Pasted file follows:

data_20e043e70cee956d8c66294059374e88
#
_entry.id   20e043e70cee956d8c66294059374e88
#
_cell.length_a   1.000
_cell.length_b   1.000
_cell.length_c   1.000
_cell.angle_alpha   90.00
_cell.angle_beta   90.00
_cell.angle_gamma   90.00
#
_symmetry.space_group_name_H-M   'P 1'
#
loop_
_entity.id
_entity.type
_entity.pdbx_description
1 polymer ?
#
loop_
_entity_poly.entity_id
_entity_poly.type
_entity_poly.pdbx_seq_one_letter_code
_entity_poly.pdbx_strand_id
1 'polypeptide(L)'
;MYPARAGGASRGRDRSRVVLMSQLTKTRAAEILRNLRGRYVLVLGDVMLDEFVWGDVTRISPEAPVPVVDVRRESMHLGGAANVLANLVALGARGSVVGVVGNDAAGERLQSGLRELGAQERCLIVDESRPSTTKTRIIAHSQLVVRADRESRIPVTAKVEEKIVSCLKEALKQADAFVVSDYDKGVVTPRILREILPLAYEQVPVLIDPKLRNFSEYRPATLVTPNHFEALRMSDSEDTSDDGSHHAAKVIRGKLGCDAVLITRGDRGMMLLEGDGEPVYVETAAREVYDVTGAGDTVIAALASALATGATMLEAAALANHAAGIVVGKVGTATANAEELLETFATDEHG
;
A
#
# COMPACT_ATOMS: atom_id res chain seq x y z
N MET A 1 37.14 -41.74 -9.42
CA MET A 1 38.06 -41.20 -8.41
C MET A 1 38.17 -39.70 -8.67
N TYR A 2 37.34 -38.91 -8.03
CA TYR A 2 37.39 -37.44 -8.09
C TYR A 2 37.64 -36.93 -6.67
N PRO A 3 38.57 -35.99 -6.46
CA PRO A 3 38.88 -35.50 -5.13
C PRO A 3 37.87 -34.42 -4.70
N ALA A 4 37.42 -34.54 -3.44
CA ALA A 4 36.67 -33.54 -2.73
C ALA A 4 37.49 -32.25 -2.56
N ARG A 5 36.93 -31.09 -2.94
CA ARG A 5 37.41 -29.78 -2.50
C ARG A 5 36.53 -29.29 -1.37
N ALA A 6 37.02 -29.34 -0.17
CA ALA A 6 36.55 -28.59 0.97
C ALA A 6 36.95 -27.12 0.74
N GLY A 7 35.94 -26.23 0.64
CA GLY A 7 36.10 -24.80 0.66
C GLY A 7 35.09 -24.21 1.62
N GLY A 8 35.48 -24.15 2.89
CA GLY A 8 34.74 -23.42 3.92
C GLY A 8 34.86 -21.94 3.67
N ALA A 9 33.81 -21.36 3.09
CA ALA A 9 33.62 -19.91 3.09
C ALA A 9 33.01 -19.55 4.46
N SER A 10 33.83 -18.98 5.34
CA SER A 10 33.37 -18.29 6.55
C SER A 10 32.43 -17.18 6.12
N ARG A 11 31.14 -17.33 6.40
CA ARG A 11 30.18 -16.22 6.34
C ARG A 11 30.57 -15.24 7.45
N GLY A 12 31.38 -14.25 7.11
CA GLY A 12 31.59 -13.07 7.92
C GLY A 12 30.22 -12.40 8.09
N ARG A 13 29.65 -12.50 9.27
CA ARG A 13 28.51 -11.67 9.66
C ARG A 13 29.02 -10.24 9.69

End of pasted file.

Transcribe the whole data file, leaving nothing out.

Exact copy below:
data_20e043e70cee956d8c66294059374e88
#
_entry.id   20e043e70cee956d8c66294059374e88
#
_cell.length_a   1.000
_cell.length_b   1.000
_cell.length_c   1.000
_cell.angle_alpha   90.00
_cell.angle_beta   90.00
_cell.angle_gamma   90.00
#
_symmetry.space_group_name_H-M   'P 1'
#
loop_
_entity.id
_entity.type
_entity.pdbx_description
1 polymer ?
#
loop_
_entity_poly.entity_id
_entity_poly.type
_entity_poly.pdbx_seq_one_letter_code
_entity_poly.pdbx_strand_id
1 'polypeptide(L)'
;MYPARAGGASRGRDRSRVVLMSQLTKTRAAEILRNLRGRYVLVLGDVMLDEFVWGDVTRISPEAPVPVVDVRRESMHLGGAANVLANLVALGARGSVVGVVGNDAAGERLQSGLRELGAQERCLIVDESRPSTTKTRIIAHSQLVVRADRESRIPVTAKVEEKIVSCLKEALKQADAFVVSDYDKGVVTPRILREILPLAYEQVPVLIDPKLRNFSEYRPATLVTPNHFEALRMSDSEDTSDDGSHHAAKVIRGKLGCDAVLITRGDRGMMLLEGDGEPVYVETAAREVYDVTGAGDTVIAALASALATGATMLEAAALANHAAGIVVGKVGTATANAEELLETFATDEHG
;
A
#
# COMPACT_ATOMS: atom_id res chain seq x y z
N MET A 1 37.14 -41.74 -9.42
CA MET A 1 38.06 -41.20 -8.41
C MET A 1 38.17 -39.70 -8.67
N TYR A 2 37.34 -38.91 -8.03
CA TYR A 2 37.39 -37.44 -8.09
C TYR A 2 37.64 -36.93 -6.67
N PRO A 3 38.57 -35.99 -6.46
CA PRO A 3 38.88 -35.50 -5.13
C PRO A 3 37.87 -34.42 -4.70
N ALA A 4 37.42 -34.54 -3.44
CA ALA A 4 36.67 -33.54 -2.73
C ALA A 4 37.49 -32.25 -2.56
N ARG A 5 36.93 -31.09 -2.94
CA ARG A 5 37.41 -29.78 -2.50
C ARG A 5 36.53 -29.29 -1.37
N ALA A 6 37.02 -29.34 -0.17
CA ALA A 6 36.55 -28.59 0.97
C ALA A 6 36.95 -27.12 0.74
N GLY A 7 35.94 -26.23 0.64
CA GLY A 7 36.10 -24.80 0.66
C GLY A 7 35.09 -24.21 1.62
N GLY A 8 35.48 -24.15 2.89
CA GLY A 8 34.74 -23.42 3.92
C GLY A 8 34.86 -21.94 3.67
N ALA A 9 33.81 -21.36 3.09
CA ALA A 9 33.62 -19.91 3.09
C ALA A 9 33.01 -19.55 4.46
N SER A 10 33.83 -18.98 5.34
CA SER A 10 33.37 -18.29 6.55
C SER A 10 32.43 -17.18 6.12
N ARG A 11 31.14 -17.33 6.40
CA ARG A 11 30.18 -16.22 6.34
C ARG A 11 30.57 -15.24 7.45
N GLY A 12 31.38 -14.25 7.11
CA GLY A 12 31.59 -13.07 7.92
C GLY A 12 30.22 -12.40 8.09
N ARG A 13 29.65 -12.50 9.27
CA ARG A 13 28.51 -11.67 9.66
C ARG A 13 29.02 -10.24 9.69